10 Ways to Relieve Your Dog’s Pesky Arthritis Pain
Dr. Kathy Davieds’s tips for treating achy joints — from medications to massages.
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When your dog can no longer jump onto their favorite chair and lying down is accompanied by a deep groan, it’s safe to say they’re entering their golden years. The good news is, thanks to advances in veterinary medicine, for many dogs, the golden years can be as full of action, fun, and adorable hijinks as the 1980s sitcom The Golden Girls. The bad news? Your dog’s long life increases the odds that they’ll suffer from some form of degenerative joint disease (DJD) or osteoarthritis. There are several types of dog arthritis, but the most common is the age-related degenerative form. Here’s everything you need to know — including how to ease your dog’s achy joints.
What is Dog Arthritis, Exactly?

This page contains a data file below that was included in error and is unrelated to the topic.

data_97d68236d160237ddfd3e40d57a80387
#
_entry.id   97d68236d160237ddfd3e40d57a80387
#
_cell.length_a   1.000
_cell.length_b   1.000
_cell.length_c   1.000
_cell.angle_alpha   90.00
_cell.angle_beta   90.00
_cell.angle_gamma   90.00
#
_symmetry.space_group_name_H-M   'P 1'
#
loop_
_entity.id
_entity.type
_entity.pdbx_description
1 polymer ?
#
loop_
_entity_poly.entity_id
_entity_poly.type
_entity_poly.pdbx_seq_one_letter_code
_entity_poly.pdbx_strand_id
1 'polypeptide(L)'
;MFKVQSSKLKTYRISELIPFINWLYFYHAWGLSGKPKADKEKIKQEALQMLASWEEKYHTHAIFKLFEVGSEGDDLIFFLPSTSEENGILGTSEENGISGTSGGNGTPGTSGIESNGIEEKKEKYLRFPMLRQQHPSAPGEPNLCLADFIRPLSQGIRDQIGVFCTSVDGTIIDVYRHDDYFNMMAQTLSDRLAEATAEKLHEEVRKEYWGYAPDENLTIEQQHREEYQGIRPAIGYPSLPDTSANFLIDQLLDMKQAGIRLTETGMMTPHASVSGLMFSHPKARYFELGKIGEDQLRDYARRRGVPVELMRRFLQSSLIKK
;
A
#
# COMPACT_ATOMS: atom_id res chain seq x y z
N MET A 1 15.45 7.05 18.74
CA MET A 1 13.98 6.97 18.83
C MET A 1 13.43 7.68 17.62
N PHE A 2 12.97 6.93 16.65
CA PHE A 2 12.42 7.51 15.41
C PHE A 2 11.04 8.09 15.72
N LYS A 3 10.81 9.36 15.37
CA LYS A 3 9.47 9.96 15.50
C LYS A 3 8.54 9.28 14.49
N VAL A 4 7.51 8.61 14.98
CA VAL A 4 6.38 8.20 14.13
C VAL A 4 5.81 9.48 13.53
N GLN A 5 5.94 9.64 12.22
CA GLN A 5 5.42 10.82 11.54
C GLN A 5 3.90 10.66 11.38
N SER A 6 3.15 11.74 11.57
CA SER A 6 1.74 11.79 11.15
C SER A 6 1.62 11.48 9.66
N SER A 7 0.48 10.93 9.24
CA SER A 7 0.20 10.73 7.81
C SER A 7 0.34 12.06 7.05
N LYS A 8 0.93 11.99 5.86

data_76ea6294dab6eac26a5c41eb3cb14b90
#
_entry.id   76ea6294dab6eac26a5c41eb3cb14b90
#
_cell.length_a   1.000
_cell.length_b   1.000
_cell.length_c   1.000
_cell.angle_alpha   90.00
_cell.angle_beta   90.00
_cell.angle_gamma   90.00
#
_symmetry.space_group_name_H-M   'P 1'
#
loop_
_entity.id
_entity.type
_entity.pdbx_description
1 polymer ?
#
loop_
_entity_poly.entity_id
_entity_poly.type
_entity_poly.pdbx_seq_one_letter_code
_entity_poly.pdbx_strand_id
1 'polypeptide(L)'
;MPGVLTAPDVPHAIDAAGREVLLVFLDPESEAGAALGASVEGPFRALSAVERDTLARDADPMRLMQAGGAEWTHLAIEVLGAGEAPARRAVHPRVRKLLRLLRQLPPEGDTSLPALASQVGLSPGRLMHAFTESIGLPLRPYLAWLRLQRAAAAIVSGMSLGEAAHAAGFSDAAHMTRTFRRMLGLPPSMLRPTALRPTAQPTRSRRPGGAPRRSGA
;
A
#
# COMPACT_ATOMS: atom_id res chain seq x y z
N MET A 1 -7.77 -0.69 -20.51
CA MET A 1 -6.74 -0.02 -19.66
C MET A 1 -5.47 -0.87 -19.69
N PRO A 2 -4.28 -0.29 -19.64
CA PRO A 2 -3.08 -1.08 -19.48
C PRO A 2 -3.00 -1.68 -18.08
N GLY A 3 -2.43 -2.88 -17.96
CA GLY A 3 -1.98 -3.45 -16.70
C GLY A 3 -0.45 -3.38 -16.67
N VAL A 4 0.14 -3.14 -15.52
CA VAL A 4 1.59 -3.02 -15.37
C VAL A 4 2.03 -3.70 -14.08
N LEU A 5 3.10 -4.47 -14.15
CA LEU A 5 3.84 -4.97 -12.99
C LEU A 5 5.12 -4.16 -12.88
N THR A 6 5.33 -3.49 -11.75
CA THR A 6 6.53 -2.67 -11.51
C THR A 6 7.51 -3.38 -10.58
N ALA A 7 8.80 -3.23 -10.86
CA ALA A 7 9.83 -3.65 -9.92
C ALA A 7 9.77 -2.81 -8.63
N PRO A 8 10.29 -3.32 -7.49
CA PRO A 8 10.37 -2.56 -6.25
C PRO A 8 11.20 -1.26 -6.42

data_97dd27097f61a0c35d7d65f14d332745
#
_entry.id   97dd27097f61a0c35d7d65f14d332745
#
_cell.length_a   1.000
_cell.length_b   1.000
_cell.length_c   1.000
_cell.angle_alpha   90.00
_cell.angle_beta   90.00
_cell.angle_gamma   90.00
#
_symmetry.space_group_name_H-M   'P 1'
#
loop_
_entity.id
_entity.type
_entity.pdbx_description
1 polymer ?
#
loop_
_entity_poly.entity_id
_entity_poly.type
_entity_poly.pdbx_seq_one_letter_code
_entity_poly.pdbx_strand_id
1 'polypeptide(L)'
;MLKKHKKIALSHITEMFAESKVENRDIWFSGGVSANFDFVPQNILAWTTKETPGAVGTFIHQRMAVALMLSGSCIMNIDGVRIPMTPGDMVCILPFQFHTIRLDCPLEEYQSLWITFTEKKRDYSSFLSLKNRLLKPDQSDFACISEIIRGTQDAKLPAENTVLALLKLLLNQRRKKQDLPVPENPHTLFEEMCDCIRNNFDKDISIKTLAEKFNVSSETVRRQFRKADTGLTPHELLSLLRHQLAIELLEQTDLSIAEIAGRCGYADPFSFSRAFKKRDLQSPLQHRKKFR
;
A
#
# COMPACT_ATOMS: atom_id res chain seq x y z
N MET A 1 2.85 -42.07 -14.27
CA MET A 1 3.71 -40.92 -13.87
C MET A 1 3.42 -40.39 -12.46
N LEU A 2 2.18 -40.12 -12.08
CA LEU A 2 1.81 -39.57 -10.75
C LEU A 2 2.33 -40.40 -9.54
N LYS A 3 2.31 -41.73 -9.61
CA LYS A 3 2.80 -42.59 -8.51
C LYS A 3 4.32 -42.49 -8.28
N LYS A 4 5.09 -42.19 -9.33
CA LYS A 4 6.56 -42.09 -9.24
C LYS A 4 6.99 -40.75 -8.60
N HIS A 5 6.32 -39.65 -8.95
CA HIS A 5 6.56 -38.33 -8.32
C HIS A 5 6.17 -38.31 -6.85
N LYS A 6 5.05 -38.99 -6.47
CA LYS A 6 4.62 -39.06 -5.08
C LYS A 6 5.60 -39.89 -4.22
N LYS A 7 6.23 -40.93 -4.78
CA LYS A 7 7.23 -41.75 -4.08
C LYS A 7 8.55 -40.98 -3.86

As dogs get older, the cartilage surfaces of their joints begin to thin, and cartilage cells die. When the cells die, they release enzymes that cause inflammation of the joint capsule and release of excessive joint fluid. Extra bony growths (osteophytes) can develop. With severe cartilage thinning, the normal joint space narrows and the bone beneath the cartilage deteriorates.
All of these processes can mean further changes in the normal functioning of the dog’s joints and an ongoing spiral of pain, lameness, and limb disuse/inactivity; plus, muscle atrophy sets in.
How is Dog Arthritis Diagnosed?
Many of these changes may be seen on X-rays. When it comes to a physical exam, veterinarians rely on a dog’s pain response to joint palpation, detection of crepitus (a crackling or grating sensation felt within the joint), observation of gait, and the presence of muscle atrophy to diagnose osteoarthritis.
Not all dogs — even those with significant DJD — will yelp or cry when they’re in pain, but a dog whose muscles are atrophied and limbs are stiff, who requires assistance to rise, and who does little more than teeter outside to go to the bathroom is, without question, in pain.
DJD isn’t the only reason for a decrease in a dog’s normal activity level, weakness, or reluctance to move, so other conditions that could be causing or contributing to this change need to be ruled out. Among the possibilities are: infectious and metabolic illnesses, cardiac conditions, cancer (particularly bone cancer), anemia, and endocrine conditions such as hypothyroidism or Cushing’s disease.